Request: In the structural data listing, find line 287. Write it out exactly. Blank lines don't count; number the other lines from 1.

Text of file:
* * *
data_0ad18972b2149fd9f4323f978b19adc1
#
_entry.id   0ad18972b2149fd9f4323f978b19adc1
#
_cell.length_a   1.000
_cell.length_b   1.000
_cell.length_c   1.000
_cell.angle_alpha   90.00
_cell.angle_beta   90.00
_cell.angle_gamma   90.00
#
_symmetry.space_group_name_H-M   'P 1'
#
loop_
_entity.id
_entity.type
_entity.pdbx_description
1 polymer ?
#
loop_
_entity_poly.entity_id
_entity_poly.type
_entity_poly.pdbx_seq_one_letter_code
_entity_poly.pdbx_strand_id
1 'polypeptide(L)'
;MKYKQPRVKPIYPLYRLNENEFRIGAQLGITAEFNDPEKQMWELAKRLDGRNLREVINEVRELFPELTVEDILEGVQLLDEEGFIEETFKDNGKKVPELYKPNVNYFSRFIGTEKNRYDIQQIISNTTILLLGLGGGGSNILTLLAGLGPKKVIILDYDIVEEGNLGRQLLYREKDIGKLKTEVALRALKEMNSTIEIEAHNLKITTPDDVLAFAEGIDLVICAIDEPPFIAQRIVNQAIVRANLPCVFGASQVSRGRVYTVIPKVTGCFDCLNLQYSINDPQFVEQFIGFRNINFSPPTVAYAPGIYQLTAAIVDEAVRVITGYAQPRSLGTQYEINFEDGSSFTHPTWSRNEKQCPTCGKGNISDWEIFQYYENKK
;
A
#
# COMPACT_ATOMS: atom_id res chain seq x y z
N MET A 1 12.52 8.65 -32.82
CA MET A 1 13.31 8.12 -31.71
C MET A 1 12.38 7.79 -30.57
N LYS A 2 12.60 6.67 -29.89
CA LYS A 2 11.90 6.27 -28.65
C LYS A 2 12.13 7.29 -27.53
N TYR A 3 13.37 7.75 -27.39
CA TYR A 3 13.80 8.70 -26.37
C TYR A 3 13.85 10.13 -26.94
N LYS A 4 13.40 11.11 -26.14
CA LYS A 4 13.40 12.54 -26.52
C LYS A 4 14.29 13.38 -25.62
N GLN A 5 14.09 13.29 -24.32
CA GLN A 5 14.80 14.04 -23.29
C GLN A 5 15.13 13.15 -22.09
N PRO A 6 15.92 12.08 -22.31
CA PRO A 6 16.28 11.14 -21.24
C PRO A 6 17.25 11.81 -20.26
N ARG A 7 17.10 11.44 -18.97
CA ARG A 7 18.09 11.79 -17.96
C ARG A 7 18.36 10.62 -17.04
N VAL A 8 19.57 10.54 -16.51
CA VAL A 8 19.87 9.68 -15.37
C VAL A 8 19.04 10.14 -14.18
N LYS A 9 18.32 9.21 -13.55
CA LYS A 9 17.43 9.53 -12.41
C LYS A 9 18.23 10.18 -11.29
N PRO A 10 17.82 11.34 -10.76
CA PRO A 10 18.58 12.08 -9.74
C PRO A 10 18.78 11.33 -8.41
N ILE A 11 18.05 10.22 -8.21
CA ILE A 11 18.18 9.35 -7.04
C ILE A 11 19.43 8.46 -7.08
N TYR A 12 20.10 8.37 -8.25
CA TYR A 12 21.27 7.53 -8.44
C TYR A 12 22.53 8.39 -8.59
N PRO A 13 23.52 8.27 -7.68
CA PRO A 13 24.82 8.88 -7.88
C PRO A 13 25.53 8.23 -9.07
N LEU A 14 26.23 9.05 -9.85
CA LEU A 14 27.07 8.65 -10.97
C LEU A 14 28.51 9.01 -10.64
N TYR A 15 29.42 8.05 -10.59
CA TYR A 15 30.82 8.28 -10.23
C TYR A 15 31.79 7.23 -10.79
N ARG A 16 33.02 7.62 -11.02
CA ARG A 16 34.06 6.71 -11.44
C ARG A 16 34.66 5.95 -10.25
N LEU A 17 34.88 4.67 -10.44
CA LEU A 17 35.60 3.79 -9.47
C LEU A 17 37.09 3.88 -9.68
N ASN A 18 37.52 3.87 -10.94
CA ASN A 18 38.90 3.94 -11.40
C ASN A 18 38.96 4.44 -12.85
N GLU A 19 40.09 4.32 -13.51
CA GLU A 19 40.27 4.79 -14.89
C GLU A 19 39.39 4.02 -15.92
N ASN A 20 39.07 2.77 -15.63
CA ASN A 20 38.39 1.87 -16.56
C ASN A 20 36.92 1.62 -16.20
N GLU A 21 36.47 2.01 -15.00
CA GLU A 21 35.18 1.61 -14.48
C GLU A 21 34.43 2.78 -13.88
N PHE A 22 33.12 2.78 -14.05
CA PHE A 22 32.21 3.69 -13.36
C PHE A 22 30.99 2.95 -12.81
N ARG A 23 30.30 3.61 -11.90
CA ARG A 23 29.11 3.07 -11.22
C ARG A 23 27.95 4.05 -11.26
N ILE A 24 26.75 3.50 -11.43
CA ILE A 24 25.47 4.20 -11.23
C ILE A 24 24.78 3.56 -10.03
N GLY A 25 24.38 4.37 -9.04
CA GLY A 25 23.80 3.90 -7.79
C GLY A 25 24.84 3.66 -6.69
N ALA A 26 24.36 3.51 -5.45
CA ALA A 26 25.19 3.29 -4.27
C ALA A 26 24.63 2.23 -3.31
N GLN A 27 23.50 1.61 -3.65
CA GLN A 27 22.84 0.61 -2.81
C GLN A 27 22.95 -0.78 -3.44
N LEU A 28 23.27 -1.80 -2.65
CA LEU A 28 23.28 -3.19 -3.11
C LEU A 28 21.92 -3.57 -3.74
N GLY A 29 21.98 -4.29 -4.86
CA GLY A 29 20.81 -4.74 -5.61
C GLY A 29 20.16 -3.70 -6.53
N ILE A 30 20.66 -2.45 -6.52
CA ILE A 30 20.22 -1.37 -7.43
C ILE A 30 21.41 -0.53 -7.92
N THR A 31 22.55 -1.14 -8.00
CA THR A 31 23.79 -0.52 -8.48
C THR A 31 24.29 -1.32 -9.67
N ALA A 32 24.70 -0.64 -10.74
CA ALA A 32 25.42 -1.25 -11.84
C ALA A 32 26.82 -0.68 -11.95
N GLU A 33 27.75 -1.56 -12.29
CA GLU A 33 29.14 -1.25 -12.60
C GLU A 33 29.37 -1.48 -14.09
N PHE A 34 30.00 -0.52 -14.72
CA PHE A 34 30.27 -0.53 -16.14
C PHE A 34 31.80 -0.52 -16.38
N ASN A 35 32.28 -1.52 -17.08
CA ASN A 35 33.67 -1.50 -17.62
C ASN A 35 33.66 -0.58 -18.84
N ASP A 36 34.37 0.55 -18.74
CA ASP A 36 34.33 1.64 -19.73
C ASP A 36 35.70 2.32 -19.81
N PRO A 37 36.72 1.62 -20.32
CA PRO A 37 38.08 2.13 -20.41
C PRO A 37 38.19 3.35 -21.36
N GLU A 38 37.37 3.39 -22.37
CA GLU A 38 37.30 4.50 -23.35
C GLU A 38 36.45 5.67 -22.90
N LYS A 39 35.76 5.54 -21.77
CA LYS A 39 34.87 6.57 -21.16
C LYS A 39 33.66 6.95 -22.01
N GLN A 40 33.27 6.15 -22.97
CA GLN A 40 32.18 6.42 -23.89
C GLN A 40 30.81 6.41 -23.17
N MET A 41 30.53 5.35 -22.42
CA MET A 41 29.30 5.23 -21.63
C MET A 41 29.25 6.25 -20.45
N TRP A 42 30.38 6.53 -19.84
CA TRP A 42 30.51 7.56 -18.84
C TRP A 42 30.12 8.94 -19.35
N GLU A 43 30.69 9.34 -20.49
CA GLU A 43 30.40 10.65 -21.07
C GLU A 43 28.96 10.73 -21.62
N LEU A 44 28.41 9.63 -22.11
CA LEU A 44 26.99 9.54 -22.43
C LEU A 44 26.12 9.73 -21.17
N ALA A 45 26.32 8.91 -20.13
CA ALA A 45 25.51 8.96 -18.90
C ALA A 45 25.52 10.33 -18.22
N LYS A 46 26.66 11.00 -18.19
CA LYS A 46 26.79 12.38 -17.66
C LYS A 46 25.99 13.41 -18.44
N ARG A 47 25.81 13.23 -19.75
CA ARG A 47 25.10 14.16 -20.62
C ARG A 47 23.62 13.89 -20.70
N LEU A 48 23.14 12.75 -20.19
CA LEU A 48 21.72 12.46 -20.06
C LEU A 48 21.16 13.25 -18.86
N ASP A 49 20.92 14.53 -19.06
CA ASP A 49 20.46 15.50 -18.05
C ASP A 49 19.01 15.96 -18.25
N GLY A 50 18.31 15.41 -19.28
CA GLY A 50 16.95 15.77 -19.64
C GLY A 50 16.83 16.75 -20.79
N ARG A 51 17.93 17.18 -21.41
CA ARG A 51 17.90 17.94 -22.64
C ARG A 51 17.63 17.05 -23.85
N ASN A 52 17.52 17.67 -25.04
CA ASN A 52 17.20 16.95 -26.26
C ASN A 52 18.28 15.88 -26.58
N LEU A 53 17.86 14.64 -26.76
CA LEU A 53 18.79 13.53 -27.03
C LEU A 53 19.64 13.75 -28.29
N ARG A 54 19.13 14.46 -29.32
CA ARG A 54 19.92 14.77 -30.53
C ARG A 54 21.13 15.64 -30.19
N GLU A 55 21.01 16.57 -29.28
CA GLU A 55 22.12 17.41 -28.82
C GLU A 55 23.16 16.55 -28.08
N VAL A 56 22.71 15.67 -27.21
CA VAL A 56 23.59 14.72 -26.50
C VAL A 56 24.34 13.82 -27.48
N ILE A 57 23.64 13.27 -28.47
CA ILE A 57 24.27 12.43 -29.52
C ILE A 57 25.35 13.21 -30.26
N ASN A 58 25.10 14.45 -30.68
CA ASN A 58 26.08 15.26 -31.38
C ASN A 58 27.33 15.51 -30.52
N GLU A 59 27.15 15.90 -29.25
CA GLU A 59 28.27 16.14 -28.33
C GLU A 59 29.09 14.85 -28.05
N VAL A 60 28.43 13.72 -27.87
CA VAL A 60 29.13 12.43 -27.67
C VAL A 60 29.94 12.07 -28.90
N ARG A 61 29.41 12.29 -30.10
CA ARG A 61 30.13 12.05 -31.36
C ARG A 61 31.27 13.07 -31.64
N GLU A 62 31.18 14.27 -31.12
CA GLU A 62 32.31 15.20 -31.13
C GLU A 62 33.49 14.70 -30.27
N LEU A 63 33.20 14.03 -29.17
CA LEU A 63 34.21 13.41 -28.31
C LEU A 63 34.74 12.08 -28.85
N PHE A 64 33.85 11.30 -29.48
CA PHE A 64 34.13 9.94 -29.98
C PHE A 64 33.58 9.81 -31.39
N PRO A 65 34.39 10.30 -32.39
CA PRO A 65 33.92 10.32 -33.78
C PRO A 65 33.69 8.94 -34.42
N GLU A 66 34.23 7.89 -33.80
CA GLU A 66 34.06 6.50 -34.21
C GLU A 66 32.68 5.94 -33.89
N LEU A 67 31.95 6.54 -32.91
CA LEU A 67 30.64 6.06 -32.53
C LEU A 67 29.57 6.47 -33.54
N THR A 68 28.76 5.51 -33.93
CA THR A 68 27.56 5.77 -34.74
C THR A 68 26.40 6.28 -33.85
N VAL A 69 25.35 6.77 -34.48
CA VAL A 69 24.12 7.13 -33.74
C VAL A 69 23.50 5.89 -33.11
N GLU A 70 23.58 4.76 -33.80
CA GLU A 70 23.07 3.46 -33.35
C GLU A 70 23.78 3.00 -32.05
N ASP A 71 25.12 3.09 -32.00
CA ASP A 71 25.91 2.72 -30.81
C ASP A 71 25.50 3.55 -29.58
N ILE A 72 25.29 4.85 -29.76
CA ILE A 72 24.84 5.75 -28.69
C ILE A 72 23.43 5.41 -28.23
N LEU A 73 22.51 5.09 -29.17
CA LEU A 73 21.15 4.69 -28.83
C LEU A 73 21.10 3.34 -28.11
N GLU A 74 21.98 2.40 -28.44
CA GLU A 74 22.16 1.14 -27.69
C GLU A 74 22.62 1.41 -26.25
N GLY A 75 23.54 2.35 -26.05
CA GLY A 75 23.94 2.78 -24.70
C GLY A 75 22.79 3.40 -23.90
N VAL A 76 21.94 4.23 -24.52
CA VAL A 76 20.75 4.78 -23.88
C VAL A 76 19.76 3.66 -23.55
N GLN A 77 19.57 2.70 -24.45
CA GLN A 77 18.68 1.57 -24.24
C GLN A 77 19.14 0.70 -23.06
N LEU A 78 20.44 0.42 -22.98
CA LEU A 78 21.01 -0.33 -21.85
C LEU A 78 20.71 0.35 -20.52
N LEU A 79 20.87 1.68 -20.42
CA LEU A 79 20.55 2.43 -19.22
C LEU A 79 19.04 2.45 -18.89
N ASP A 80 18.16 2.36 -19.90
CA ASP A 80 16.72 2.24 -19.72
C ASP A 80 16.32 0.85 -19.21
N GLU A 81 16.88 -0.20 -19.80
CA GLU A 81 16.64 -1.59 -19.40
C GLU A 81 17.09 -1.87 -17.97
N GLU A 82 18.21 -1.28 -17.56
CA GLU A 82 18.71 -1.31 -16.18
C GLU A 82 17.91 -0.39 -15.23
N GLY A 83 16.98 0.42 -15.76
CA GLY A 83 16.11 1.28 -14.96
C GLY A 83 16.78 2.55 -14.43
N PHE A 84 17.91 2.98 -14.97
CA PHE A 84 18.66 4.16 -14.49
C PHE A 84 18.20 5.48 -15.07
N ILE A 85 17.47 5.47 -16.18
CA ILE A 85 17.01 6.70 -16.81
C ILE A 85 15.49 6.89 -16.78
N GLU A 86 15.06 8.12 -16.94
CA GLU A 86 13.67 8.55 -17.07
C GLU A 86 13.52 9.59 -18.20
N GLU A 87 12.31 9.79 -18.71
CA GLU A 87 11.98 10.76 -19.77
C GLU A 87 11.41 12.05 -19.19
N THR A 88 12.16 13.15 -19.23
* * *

CA GLU A 86 13.67 8.55 -17.07